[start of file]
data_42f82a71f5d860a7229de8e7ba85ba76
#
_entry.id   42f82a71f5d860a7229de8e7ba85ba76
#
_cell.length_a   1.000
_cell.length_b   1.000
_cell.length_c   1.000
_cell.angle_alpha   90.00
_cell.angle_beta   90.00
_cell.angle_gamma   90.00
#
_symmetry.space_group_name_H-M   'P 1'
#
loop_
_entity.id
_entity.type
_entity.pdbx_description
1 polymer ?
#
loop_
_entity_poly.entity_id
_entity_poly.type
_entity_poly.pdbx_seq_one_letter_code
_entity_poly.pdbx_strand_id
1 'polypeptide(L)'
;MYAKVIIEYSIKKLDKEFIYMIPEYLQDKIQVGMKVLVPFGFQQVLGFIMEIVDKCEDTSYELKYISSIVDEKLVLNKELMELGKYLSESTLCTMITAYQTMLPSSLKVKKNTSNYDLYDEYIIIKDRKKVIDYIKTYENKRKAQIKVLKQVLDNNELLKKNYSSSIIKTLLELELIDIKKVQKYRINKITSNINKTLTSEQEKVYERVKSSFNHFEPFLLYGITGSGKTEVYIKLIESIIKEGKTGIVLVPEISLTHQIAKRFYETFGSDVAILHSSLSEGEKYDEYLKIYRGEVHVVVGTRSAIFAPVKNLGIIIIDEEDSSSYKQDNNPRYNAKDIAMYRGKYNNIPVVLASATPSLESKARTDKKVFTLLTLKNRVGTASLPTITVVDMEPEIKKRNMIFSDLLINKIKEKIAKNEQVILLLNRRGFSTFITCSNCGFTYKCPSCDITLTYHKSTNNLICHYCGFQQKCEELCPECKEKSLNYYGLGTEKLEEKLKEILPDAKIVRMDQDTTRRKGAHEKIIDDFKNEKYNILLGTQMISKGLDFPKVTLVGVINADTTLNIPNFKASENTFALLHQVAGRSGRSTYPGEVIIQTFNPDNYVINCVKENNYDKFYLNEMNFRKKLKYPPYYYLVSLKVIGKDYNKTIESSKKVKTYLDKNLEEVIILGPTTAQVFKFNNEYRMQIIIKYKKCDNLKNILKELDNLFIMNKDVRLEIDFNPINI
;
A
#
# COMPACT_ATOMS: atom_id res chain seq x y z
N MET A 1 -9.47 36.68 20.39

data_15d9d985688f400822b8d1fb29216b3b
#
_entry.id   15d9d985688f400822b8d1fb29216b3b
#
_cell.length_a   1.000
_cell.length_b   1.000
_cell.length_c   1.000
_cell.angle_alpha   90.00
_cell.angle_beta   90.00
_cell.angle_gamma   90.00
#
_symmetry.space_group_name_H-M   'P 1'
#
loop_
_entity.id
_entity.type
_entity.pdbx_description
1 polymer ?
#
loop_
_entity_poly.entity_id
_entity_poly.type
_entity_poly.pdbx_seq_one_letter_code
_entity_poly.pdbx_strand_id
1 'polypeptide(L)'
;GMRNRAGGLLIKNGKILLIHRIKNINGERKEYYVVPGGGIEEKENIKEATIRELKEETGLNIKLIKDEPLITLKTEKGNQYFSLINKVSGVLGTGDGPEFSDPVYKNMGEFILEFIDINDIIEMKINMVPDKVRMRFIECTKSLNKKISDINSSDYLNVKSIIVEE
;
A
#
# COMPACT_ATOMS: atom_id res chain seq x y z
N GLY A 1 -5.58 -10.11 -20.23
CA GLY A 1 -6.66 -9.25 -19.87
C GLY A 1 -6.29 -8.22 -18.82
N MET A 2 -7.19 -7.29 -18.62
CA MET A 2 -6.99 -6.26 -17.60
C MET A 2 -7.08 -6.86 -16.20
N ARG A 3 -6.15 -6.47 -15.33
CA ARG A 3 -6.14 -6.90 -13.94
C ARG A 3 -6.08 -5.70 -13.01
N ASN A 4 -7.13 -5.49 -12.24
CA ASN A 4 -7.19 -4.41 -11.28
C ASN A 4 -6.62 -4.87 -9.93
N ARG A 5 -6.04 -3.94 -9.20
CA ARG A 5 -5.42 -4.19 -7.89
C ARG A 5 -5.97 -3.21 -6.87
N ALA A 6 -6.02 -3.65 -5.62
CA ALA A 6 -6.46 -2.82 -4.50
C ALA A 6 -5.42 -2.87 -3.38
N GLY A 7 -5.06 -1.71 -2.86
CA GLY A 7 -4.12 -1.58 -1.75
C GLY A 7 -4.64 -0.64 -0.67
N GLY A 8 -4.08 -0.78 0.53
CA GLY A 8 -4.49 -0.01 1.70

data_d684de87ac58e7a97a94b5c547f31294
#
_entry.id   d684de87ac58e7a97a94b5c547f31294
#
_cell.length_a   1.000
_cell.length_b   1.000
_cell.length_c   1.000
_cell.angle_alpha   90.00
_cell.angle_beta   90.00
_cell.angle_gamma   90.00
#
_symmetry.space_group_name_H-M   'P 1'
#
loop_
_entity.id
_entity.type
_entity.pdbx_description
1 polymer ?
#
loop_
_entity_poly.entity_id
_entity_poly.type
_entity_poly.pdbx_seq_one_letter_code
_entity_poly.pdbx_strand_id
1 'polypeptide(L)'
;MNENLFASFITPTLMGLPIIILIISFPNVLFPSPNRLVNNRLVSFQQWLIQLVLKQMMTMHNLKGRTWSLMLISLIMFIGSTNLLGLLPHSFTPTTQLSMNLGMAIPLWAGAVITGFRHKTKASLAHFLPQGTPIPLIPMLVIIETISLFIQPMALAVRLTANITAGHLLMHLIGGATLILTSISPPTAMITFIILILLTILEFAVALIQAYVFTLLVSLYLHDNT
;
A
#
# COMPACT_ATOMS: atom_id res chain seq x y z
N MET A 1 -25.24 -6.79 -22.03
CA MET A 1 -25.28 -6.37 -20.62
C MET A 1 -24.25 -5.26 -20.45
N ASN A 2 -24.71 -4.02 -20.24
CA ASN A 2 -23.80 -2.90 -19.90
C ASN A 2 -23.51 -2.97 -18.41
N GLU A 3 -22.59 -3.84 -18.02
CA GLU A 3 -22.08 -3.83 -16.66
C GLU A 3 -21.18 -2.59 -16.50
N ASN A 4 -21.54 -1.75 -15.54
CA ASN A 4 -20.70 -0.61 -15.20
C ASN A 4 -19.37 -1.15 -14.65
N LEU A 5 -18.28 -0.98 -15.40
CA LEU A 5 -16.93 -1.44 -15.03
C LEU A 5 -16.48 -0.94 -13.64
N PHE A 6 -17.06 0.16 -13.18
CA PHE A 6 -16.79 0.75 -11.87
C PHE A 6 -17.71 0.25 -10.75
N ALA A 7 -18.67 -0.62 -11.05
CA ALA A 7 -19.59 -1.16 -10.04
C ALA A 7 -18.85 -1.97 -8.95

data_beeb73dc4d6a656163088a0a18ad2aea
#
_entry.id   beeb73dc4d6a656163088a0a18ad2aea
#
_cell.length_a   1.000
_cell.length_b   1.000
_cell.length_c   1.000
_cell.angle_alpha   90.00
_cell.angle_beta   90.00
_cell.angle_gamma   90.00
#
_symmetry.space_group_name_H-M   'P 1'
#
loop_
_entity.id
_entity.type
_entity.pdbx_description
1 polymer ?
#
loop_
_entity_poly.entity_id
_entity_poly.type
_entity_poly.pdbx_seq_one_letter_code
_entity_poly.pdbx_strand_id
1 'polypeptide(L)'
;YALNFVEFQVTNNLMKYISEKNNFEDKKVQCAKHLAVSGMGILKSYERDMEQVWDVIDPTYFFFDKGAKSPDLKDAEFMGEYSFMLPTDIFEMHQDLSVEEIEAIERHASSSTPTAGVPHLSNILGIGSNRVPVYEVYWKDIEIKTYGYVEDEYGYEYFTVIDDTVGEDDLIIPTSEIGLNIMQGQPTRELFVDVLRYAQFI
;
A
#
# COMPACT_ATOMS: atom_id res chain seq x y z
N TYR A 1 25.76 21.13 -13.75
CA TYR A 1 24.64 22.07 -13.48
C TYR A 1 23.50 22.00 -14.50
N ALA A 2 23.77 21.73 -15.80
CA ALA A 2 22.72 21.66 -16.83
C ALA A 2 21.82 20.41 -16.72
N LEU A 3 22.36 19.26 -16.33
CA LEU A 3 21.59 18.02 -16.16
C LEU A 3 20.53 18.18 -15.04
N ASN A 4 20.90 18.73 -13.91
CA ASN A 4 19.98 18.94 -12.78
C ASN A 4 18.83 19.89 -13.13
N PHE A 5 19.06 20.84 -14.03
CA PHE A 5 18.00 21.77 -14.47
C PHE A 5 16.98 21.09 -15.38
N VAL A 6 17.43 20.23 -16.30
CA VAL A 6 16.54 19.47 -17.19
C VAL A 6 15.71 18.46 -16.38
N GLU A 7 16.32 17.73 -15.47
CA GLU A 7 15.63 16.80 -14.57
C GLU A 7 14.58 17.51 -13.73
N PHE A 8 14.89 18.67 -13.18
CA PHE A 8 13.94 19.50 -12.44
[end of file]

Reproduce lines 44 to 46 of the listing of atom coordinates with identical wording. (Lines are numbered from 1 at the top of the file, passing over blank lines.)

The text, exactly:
#
loop_
_entity.id